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James H. Skinner, Marauder Man
322 Bomb Group, 452 Bomb Squadron

Portrait of James Henry Skinner in his uniform.

James in front of a barracks, probably in the states, possibly Camp Devens, July '42 to Miami Beach, Fla. with the 579th Technical School Squadron.

James' home in Northampton, Mass. in Aug. 1945 with his sister, Louise Skinner Beach, his father,
John Skinner, nephew master John Howard Beach and Cpl. James H. Skinner.

James in England or France with his .45
and a bird on his stripes.

James in front of his house in August
1945 after the war.

"James Skinner Returns From Overseas Duty - Cpl. James Skinner of 61 Harrison Ave. arrived from overseas Monday Aug. 6, landing in Boston on board the S.S Pierre L'Enfant. He cleared at Camp Miles Standish in Taunton, MA. and then went to Camp Devens.  Cpl. Skinner learned that his father and stepmother were spending a vacation at Swampscott, Ma. and he joined them there on his three day leave.  Mr. Skinner's daughter, Mrs. Louise S. Beach, her husband, Charles T. Beach and their son Master John Howard Beach, were also vacationing at Swampscott and they all enjoyed a family reunion after James spent 3 years in the Army.  Cpl. Skinner entered the service in June, 1942, going from Northampton to Camp Devens and in July to Miami Beach, Fla. with the 579th Technical School Squadron.  In August he went to Chanute Field, Rantoul, Ill. For special retaining in Teletype installation and maintenance and operation of teletype instruments.  In October, 1942 he joined the 452nd Bombardment Squadron at Lakeland, Fla. and on November, 1942 he sailed for England and joined the 9th Air Force as part of the 322nd Bombardment group and served with this group until his return to this country.  His base was in England until September, 1944 and then in France until April, 1945, and then in Belgium until he started home in June, 1945.  He served in the communication division of the 9th Air Force and his group used the Marauder B-26 plane, in the first of this type used in England.  Cpl. Skinner served three years in the Army -32 months overseas.  He wears six battle stars, also a unit Presidential citation.  He has been at Home in Northampton on a three day leave, but returns to Camp Devens for discharge in about four weeks. James H. Skinner was born in East Orange, NJ. Feb. 22, 1905, and came to Northampton with his parents in 1906.  He attended Northampton public schools, prepared for college in Northampton high school and graduated from Hotchkiss School, Lakeville, Ct.  He graduated from Yale in the class of 1927."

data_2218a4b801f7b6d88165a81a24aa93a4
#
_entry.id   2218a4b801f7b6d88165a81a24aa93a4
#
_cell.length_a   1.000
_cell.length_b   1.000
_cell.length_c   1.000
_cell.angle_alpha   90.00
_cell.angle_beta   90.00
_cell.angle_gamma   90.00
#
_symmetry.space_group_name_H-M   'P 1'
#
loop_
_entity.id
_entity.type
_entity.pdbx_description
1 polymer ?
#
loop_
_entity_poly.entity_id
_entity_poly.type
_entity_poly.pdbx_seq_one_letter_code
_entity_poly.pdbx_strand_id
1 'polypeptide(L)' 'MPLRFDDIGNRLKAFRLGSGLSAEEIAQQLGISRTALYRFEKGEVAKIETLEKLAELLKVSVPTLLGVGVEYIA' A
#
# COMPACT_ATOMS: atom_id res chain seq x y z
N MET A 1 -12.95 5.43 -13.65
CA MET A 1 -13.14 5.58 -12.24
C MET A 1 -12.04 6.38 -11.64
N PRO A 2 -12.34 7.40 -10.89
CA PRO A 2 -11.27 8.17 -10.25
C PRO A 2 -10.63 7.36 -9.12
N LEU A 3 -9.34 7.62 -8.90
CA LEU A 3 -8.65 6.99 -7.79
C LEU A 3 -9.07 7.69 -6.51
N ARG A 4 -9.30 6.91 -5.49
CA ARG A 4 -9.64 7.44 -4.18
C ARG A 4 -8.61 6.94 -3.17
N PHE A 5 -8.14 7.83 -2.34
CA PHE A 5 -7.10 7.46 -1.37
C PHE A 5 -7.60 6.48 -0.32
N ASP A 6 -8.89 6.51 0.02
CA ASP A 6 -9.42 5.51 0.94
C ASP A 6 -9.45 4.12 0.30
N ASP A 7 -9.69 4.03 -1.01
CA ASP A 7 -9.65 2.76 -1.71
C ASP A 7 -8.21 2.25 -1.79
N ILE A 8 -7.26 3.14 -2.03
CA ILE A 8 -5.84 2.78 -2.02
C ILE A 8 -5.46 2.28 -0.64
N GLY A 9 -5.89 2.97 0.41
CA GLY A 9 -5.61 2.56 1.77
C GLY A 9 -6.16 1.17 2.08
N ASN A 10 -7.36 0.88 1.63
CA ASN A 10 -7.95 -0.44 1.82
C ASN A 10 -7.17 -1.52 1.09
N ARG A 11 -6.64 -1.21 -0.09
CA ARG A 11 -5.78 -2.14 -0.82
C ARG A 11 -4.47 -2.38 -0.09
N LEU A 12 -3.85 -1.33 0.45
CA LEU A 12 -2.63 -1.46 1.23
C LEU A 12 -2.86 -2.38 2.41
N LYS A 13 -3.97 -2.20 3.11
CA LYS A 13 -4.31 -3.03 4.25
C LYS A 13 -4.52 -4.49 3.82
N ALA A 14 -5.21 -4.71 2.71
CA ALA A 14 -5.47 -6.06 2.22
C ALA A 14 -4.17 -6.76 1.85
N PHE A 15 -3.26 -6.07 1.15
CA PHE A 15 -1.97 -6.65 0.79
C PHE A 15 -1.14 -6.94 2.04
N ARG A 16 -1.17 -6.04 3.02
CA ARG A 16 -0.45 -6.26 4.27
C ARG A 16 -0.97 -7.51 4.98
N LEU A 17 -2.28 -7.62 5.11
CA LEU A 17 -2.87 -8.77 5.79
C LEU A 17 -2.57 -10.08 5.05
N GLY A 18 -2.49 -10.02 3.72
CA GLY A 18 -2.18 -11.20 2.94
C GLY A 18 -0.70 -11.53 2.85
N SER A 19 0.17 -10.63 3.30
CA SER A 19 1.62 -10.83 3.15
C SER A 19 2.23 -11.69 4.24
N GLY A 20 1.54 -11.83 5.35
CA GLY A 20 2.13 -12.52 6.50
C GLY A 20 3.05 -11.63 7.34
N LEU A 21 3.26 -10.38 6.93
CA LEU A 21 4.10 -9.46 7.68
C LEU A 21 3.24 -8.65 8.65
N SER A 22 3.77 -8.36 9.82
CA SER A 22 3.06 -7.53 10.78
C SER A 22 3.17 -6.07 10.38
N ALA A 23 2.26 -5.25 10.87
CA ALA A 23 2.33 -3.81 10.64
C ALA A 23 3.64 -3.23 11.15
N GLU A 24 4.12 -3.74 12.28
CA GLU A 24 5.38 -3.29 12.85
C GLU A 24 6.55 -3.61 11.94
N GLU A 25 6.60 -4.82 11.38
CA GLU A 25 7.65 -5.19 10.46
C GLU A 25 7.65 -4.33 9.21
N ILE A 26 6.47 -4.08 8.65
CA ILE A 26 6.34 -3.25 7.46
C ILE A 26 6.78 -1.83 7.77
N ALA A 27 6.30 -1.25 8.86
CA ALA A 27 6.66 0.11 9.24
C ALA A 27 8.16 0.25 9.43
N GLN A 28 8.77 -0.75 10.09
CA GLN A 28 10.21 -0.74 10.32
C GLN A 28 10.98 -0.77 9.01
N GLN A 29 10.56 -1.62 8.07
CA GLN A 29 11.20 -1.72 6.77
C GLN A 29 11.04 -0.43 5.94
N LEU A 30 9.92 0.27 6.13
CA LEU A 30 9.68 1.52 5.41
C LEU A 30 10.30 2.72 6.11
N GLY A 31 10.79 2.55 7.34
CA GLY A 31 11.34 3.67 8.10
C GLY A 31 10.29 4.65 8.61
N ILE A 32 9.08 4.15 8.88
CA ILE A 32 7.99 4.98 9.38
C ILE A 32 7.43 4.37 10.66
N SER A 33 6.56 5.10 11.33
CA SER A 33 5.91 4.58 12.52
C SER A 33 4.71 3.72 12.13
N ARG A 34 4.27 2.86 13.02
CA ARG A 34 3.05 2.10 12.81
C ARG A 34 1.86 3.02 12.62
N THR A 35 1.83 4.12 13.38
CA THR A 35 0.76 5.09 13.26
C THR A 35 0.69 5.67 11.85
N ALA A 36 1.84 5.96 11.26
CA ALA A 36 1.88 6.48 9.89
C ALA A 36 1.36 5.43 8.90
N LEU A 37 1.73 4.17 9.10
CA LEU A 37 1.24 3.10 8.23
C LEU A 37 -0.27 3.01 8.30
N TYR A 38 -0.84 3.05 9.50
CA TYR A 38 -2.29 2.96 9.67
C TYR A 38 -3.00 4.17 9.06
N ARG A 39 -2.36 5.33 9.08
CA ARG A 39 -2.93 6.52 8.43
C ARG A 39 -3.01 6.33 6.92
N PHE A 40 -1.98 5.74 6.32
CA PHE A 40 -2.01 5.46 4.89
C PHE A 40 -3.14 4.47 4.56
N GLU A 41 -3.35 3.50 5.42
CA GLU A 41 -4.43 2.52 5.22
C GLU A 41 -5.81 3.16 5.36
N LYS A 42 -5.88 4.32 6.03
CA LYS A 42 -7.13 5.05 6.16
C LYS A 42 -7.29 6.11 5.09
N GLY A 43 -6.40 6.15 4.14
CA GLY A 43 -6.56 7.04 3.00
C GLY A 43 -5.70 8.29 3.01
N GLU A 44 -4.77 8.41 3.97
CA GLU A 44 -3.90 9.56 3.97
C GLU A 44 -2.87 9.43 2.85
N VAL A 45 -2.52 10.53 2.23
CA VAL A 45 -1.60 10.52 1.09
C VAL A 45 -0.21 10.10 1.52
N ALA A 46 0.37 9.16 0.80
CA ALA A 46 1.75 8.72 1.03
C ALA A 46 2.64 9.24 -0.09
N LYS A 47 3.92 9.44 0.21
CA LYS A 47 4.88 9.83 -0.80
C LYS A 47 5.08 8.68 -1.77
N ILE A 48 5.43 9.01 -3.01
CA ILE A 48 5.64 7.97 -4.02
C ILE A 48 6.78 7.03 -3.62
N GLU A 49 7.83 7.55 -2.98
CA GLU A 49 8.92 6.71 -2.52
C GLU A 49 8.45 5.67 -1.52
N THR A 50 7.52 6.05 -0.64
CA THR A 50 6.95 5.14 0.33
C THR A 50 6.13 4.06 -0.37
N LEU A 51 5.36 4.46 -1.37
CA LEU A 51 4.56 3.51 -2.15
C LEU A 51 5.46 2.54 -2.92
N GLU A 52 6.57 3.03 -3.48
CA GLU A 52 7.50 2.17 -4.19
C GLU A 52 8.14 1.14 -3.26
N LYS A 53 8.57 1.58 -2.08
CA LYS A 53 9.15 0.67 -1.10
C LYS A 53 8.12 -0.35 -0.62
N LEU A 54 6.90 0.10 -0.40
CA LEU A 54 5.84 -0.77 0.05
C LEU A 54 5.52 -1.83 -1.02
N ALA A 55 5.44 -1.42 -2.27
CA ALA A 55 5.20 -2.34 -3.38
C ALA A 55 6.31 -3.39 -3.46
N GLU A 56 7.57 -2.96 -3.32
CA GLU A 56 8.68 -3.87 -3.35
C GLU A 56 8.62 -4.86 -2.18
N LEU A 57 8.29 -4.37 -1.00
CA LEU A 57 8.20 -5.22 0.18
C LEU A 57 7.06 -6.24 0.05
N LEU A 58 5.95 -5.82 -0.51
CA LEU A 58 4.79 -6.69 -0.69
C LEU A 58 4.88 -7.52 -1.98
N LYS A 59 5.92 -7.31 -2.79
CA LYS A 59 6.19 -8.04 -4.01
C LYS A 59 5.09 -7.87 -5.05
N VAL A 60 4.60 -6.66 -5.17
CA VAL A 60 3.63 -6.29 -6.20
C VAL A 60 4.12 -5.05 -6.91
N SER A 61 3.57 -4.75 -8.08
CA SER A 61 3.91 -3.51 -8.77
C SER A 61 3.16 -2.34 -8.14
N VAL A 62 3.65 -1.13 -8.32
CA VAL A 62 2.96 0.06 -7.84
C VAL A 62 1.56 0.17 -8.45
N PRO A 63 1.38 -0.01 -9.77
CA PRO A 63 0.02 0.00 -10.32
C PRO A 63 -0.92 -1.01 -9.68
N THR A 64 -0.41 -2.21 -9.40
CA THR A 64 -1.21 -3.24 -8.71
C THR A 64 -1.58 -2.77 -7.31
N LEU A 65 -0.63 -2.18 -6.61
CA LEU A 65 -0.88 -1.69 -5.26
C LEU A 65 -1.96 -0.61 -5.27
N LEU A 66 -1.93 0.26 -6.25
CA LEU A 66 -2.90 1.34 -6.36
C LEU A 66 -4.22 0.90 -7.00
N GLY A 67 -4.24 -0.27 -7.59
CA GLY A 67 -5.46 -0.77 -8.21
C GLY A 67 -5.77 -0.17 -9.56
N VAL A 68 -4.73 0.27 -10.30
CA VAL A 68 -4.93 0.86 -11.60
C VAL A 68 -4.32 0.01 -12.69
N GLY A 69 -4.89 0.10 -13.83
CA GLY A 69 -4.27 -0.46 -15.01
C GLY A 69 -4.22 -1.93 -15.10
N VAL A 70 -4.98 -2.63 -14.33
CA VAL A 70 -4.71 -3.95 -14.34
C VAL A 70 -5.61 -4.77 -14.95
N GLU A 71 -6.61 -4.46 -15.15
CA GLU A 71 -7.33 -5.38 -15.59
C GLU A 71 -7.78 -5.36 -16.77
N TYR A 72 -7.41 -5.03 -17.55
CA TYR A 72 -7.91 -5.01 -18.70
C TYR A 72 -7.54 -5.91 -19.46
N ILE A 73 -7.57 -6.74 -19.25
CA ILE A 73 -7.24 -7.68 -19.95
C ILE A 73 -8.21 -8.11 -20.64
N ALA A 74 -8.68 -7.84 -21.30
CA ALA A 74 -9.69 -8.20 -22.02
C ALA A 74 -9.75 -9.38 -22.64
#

Daily Hampshire Gazette (Northampton, MA) July 26, 1944. Northampton Men Saw Service on the "Mild and Bitter" New York July 26. - Just returned from 100 successful mission over enemy occupied Europe, the B-26 Marauder bomber "Mild and Bitter" stands in the sun at Newark Army air field awaiting orders. On her sides Will Hamlin, public relations reporter for the air forces eastern procurement district and former Northampton resident, found the names of three other Northampton boys, among those of the 166 men that flew with the ship and signed her fuselage in vari-colored paint. The names were those of Sgt. J. A. Hodesh and Cpl. James J. Skinner of Northampton and Cpl. John Quirk of Florence. The "Mild and Bitter" set a record for British-based bombers. In its 100 missions no crew member was injured; the plane itself was never disabled, always dropped its bomb load and always came back with both engines purring. Now, 300 combat flying hours and overall hour count of 500, it been has flown back to America. Soon it will be taken to Patterson Field, Ohio, for study, inspection and possible salvage.

Stars and Stripes, London Aug. 31 Aug., 1943. "Marauders Hit Nazis in France" Mediums Strike in 32nd Raid in 42 Days of Offensive". It tells of 8th Air Force headquarters announcement that Marauders were escorted by formations of the RAF, Allied and Dominions Spitfires over the 42 days. They hammered the Luftwaffe airfield and fighter reserves in Occupied Northern France and the Low Countries. Some raids involved multiple targets totaling more than 800 tons of bombs dropped on targets.

Stars and Strips Aug. 11, 1943 had an article on "B-26 Used for Medium and low-Lever Attacks here." It gives some specs on the Marauder and then tells about exposing the secret of the new operation of the B-26 flying with the cover of Spitfires around them and P-47s above them. This gave then greater safety to go on more dangerous missions and at lower levers for more pinpoint bombing. The first such raid was on May 14 on a mission over Velsen, Holland was at tree top lever.

Patches James had saved.

James' favorite plane - Mild & Bitter

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